I have found a few interesting articles that have come out from person of color perspectives on aspects of Christian “progressivism” or “monasticism”.
Here’s one by Chanequa Walker-Barnes on New Monasticism and White Privelege
Here’s one by Anthony Smith at Emergent Village on the tendency for “not voting” in progressive circles
Here are responses by Brian McClaren and David Fitch.
Then there’s this piece by Tim Wise on how white privelege is manifesting itself in the US presidential election.
I wrote a report for the office of Interchurch Relations (MCUSA) on our district’s sponsorship of the Jesus for President campaign stop in North Carolina. You can read part of it below.
The Jesus for President campaign came to Raleigh, N.C. on July 22nd. Chris Haw, Shane Claiborne, and their crew took the stage at 7pm. People started filling the seats at 6:30, anticipating the acclaimed campaign. For two and a half hours, Shane and Chris spoke about Jesus and politics to an attentive crowd. Although our Mennonite district took the lead role in bringing them to town, we were a marginal presence. With no money spent on advertising, we drew around 650 people to a midweek event. Duane Beck, pastor of Raleigh Mennonite Church, had the idea of inviting the Jesus for President tour to make a stop in our area.
The district pastors (including myself) enthusiastically approved. With the support of our Eastern Carolina District of the Mennonite Church, we explored our ecumenical networks to form a coalition of sponsors. Pastor Spencer Bradford of Durham Mennonite Church approached the North Carolina Council of Churches, which gladly agreed to help sponsor the event. Since our Mennonite churches have small worship spaces, Duane Beck found a partnership with First Baptist Church in downtown Raleigh which agreed to host the campaign. Though the Mennonites did most of the legwork, various churches came together to bring the Jesus for President crew to town.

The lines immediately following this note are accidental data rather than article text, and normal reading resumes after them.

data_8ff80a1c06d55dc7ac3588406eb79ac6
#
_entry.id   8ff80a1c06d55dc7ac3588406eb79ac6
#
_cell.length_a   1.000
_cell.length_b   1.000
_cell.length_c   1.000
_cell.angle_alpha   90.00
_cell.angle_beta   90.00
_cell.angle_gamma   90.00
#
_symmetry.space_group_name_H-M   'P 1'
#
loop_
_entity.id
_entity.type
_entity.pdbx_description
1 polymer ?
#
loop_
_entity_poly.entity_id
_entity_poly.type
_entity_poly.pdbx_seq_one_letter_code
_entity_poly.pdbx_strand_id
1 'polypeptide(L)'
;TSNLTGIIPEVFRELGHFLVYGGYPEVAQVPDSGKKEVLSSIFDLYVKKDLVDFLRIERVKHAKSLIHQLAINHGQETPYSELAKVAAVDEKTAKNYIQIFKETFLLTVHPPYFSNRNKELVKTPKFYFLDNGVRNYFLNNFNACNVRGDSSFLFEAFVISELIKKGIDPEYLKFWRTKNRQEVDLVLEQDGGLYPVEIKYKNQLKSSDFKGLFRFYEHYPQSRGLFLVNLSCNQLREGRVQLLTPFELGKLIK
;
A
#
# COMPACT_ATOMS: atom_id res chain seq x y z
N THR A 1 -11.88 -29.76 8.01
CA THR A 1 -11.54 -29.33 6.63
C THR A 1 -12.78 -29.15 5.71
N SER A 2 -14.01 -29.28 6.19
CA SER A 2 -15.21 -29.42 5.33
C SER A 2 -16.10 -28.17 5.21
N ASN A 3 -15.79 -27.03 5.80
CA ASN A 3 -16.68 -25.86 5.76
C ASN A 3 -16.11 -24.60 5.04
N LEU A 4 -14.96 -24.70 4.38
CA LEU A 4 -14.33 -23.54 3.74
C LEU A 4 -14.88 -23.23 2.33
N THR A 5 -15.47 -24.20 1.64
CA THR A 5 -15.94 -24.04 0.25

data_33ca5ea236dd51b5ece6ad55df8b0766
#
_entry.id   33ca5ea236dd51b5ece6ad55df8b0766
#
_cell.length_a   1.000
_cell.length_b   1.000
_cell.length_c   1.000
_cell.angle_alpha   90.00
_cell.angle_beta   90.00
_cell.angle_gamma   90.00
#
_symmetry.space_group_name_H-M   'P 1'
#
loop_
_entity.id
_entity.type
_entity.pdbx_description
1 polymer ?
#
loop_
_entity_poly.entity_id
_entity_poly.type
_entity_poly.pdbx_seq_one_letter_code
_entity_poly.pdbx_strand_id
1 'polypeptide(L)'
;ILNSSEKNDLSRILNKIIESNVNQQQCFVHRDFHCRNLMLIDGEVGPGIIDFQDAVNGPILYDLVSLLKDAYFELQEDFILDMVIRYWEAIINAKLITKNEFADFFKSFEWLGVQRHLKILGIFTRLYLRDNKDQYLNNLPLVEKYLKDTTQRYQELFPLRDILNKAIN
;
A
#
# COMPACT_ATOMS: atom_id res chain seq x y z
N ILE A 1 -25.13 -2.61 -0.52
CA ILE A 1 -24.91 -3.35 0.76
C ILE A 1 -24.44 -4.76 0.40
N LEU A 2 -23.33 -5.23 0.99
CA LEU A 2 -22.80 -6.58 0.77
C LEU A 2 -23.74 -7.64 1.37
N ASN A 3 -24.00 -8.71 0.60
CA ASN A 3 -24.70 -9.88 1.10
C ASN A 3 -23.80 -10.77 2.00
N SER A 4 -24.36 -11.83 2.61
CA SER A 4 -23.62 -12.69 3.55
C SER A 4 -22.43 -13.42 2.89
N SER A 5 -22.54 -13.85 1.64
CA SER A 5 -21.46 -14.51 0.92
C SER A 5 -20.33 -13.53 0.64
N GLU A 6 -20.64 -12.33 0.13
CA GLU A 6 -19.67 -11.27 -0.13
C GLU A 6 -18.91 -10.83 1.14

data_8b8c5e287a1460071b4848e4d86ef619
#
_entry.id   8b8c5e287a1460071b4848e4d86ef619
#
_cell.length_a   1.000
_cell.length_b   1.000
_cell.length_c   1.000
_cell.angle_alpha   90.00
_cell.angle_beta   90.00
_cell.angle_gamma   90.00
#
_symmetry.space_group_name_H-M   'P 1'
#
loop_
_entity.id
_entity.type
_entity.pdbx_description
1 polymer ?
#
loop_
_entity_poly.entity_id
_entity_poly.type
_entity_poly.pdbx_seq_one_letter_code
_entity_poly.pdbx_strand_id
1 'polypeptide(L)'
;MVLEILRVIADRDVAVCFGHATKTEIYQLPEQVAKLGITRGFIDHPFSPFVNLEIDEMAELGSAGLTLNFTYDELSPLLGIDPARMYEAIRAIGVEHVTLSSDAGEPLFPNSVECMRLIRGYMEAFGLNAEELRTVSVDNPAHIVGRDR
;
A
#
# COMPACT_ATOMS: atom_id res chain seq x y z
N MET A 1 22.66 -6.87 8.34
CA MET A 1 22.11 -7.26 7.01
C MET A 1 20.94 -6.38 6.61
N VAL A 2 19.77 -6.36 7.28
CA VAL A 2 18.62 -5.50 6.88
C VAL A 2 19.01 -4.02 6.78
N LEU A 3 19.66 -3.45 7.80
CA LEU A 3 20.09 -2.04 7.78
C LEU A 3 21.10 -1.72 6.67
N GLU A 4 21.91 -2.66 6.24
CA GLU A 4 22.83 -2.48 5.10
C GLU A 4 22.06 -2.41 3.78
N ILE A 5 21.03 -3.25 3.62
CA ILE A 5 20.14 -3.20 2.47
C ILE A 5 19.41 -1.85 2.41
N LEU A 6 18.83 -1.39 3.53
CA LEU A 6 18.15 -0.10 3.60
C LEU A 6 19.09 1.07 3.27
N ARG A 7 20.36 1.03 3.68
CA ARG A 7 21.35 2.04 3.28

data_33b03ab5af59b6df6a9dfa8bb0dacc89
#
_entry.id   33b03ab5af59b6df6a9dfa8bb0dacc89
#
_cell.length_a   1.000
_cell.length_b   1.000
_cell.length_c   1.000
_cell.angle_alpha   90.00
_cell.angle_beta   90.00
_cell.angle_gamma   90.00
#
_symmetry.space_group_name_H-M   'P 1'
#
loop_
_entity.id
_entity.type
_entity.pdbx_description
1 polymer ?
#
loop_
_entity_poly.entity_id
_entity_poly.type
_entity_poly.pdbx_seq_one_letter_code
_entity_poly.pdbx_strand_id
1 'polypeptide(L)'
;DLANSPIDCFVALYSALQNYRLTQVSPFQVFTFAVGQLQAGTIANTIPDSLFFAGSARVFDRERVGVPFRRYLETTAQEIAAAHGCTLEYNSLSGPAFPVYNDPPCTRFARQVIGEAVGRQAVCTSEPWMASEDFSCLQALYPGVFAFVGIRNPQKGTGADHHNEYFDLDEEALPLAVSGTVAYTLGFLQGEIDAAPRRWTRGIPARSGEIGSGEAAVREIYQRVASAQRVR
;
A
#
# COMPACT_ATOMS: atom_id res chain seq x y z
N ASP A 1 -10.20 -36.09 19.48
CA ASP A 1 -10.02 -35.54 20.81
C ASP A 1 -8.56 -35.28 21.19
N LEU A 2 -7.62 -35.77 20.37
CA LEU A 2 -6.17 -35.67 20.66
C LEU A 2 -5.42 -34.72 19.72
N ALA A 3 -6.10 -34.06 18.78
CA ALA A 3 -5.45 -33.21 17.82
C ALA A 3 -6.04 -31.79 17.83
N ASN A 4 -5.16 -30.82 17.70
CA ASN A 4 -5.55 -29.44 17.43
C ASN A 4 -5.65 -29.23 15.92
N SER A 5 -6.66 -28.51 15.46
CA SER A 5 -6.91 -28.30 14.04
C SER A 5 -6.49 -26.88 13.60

People of different Christian traditions came to hear Chris Haw and Shane Claiborne preach the gospel of Christ’s peace. In many respects, the evening felt like an evangelistic crusade. One member of my congregation even said that it reminded her of the Campus Crusade rallies she attended as a youth. (more…)
As I reported to ya’ll a while back, our Eastern Carolina District of MCUSA brought Shane Claiborne and Chris Haw to town in July for a Jesus for President campaign stop. Laura Graber Nickel from our church in Chapel Hill, N.C., wrote a news piece on the event that ran in The Mennonite this past week (look here). But the editors took out a lot of good stuff. So, with Laura’s permission, below is her full report on the event. Enjoy.
On a July evening in Raleigh, NC, every one of 500 seats in the First Baptist Church auditorium was occupied. The 200 people without a chair leaned against the walls and sat on the floor. Next door at Barack Obama’s campaign headquarters, another crowd gathered to cheer their candidate for president. But back in the church auditorium, through storytelling, song and worship, Shane Claiborne and Chris Haw described an alternative political perspective: Jesus for President.
The pair is promoting their co-authored book, Jesus for President, nearing the end of a month-long nationwide tour that has attracted crowds of 500 to 1000 people at every stop. In Jesus for President, Claiborne and Haw ask Christians to think differently about their political and religious allegiance, re-evaluate the church’s role in the arena of American power and politics and examine the way they live their faith day to day. “We’re saying that we see in Jesus not a presentation of ideas,” said Claiborne, “but an invitation to join a movement that embodies the good news with the way that we live in this world.” Their message includes a strong emphasis on peace and puts a high value on communities of believers who reject the world’s ways and live their lives according to Jesus’ teachings; both familiar themes to Mennonites. (more…)
Hey all, long time no… something. Thought I’d let you know about this in case any of you were coming to Denver for the DNC. Cheers.
The LIDA Project, artistic curators of BINDERY | space in downtown Denver, will be opening it’s doors to artists and activists for an artistic political convergence during the week of Democratic National Convention and is issuing a call for entries. LIDA is seeking actors, writers, directors, performance artists, puppeteers, dancers, poets, musicians, seasoned troupes and emerging theater groups to perform their shows and participate at the DNC Convergence Center at BINDERY | space, an intersection of political activism and artistic insight.